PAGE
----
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Salt Stress Tolerance in Rice and Wheat: Physiological and Molecular Mechanism

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Mohammad Hasanuzzaman

Submitted: July 8th, 2021Reviewed: November 8th, 2021Published: March 22nd, 2022

DOI: 10.5772/intechopen.101529

Plant Defense MechanismsEdited by Josphert N. Kimatu

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Plant Defense Mechanisms [Working Title]

Prof. Josphert N. Kimatu

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Salinity is a major obstacle to global grain crop production, especially rice and wheat. The identification and improvement of salt-tolerant rice and wheat depending upon the genetic diversity and salt stress response could be a promising solution to deal with soil salinity and the increasing food demands. Plant responses to salt stress occur at the organismic, cellular, and molecular levels and the salt stress tolerance in those crop plant involving (1) regulation of ionic homeostasis, (2) maintenance of osmotic potential, (3) ROS scavenging and antioxidant enzymes activity, and (4) plant hormonal regulation. In this chapter, we summarize the recent research progress on these four aspects of plant morpho-physiological and molecular response, with particular attention to ionic, osmolytic, enzymatic, hormonal and gene expression regulation in rice and wheat plants. Moreover, epigenetic diversity could emerge as novel of phenotypic variations to enhance plant adaptation to an adverse environmental conditions and develop stable stress-resilient crops. The information summarized here will be useful for accelerating the breeding of salt-tolerant rice. This information may help in studies to reveal the mechanism of plant salt tolerance, screen high efficiency and quality salt tolerance in crops.


  • antioxidant enzyme
  • Na+/K+ ratio
  • osmolytes
  • salt Tol gene
  • salinity
  • rice and wheat

1. Introduction

Salinity is an abiotic stress factor that has severe negative impacts on agricultural crop growth and yield potentiality [1]. The seed germination, traits of growth and yield-related components of crop plants such as rice and wheat are seriously damaged under salinity conditions [1, 2]. Currently, 230 million hectares of world’s areas are used for cultivation in which 20% lands are affected by varying degree of salinity and amount of saline affected area is increasing continuously due to the effect of sea level rise, coastal subsidence, increased tidal effect and continuous reduction of river flow, particularly during dry periods [3, 4, 5, 6]. Therefore, soil salinity is the major obstruction to crop cultivation. When the crop plants are exposed to salt-affected soil, the plants primarily develop osmotic stress and instantly inhibits the normal plant growth and development [7]. Later, ion toxicity is created in crop plants due to excess salinity level and causes imbalance in mineral homeostasis [3]. Osmotic stress and ion toxicity are major salt-induced stresses which create secondary oxidative stress in plants and overall growth inhibition. Salinity stress also interferes with the photosynthetic process by severely damaging photosynthetic pigments [8] and ultimately results in huge loss of crop yield globally [9]. To feed up the huge global population and ensure the food and nutritional security of the rising population, it is urgent to increase the crop production at least 70% by 2050 [10].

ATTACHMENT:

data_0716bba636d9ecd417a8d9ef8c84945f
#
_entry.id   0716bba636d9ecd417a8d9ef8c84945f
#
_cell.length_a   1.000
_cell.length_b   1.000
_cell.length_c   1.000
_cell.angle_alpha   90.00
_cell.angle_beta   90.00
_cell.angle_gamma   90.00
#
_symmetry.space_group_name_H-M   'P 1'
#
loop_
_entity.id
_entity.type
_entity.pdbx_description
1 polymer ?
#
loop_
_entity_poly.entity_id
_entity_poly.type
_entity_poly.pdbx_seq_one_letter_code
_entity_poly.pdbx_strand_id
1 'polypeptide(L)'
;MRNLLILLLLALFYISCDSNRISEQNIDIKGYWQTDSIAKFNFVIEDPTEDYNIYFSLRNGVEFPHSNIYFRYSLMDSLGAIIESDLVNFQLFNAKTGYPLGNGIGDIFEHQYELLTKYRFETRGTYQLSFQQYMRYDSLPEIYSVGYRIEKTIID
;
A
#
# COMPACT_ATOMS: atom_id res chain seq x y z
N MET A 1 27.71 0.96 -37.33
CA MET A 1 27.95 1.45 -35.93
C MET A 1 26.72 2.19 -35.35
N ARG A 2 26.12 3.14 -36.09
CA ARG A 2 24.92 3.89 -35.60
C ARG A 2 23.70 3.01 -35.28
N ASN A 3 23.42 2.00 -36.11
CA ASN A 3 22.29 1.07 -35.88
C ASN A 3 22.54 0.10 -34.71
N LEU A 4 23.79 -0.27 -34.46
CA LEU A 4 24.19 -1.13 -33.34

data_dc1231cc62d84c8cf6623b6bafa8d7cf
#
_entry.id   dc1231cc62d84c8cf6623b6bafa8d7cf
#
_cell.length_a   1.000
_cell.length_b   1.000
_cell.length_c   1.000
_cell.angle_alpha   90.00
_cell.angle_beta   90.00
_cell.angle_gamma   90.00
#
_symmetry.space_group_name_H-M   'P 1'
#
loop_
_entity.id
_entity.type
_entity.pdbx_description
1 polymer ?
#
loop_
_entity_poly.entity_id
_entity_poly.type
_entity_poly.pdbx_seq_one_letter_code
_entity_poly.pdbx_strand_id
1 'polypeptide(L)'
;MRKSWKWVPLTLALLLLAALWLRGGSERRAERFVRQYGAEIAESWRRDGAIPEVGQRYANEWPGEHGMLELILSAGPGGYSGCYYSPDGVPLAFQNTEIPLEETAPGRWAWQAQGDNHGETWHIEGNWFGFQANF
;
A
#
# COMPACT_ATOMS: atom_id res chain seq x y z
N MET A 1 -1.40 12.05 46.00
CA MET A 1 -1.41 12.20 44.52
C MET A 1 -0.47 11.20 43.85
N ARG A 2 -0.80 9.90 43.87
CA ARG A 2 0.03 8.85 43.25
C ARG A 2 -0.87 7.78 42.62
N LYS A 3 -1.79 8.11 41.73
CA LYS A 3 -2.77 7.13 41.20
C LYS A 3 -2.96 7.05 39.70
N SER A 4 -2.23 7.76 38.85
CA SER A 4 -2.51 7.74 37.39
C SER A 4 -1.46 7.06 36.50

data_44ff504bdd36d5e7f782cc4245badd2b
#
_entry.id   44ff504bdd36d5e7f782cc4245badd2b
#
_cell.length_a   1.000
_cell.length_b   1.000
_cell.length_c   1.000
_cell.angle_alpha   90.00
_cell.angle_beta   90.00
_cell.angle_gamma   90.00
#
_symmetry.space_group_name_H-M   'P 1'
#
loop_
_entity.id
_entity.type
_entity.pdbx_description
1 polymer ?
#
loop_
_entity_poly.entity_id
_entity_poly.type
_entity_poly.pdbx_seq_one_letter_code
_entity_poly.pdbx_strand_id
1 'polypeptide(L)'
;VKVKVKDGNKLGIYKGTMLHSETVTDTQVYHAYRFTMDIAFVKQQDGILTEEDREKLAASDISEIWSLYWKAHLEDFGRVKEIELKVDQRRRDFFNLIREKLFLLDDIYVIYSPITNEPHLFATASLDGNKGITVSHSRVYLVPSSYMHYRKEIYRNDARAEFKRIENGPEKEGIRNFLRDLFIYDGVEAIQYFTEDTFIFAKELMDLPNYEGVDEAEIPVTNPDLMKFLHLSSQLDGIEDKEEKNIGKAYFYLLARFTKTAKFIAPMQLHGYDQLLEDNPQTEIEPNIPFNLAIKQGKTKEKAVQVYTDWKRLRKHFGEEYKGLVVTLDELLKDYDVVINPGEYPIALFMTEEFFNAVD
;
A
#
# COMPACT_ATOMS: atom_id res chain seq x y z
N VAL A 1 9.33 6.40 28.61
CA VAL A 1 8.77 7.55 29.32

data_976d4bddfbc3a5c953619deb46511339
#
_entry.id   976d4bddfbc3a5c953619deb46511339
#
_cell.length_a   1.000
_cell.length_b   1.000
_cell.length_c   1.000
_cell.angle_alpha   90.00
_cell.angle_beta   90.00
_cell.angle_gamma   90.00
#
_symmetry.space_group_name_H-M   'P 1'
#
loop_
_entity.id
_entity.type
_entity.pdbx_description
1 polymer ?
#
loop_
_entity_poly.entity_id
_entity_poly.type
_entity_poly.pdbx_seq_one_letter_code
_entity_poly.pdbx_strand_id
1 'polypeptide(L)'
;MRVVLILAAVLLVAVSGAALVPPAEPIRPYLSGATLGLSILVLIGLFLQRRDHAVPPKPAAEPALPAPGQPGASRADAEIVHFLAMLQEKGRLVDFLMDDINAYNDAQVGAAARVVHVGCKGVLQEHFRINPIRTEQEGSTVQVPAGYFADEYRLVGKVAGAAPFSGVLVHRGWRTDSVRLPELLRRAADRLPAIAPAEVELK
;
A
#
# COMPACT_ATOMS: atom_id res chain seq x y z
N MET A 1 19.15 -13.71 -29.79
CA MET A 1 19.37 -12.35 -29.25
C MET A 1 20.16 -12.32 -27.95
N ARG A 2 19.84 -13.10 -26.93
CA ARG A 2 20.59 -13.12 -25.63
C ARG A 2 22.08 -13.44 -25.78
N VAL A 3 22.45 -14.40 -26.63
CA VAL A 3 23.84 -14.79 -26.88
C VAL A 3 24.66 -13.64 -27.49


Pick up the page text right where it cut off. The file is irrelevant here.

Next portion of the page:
Rice and wheat are the first two ranked cereal crops that jointly feed approximately 80% of the world’s population, and are sensitive to salt stress [11, 12]. Developments of salt tolerant rice and wheat varieties is a prerequisite for salt stress management. To improve rice and wheat production, a thorough understanding of physiological response, biochemical activity, metabolism, epigenetic response, and gene expression under salt stress conditions is required. In this chapter, we discuss the salt-induced oxidative stress, osmotic stress and mineral toxicity to rice and wheat plants. Moreover, we systematically summarize the current understanding of salt-stress response and morpho-physiological and molecular mechanisms, and epigenetic response underlying salt tolerance in rice and wheat. This theoretical basis could be further useful for developing salt-tolerant and high yielding rice and wheat varieties in future.


2. Salt stress response of rice and wheat plants

Plant showed several morphological and anatomical changes under high salinity stress conditions e.g. shorter shoot, root system impairment, total biomass reduction, shoot tip rolling, leaf chlorosis, fewer tillers per plant, lower grain weight, and fewer spikelets per panicle ultimately leading to decrease in harvest index and grain yield [13, 14, 15, 16]. Salt stress significantly affects plant physiology and biochemical activity at germination, seedling and reproductive stages [17, 18, 19]. Excess salt causes osmotic stress and ionic toxicity on rice plants leading to overall oxidative stress and nutrient depletion [20, 21]. Plants show various morpho-physiological or biochemical changes and salt injury symptoms and even may die under high salinity stress conditions (Figure 1). Higher amounts of sodium ion (Na+) directly cause cellular damage in plants and excess Na+in root areas inhibits K+ uptake because of their antagonistic effect which hampered photosynthetic activity [22]. Ionic or mineral stress causes excess accumulation of sodium (Na+) and chlorine (Cl) in plant cells which finally results in premature leaf senescence and often plants die by salt antagonistic effects [23, 24]. Excess presence of Na+ in plant cells cytoplasm has an extreme inhibitory effect on enzyme activities which disrupted many cellular metabolism (e.g. protein synthesis), bio-molecular function, and photosynthesis [25, 26, 27, 28, 29]. Furthermore, abundance of Na+ in the cytoplasm hampers the normal uptake and transport of potassium (K+) and other macro- and micronutrients, for example nitrogen (N), phosphorus (P), calcium (Ca2+), magnesium (mg2+), zinc (Zn2+), and iron (Fe2+) [25, 30, 31, 32].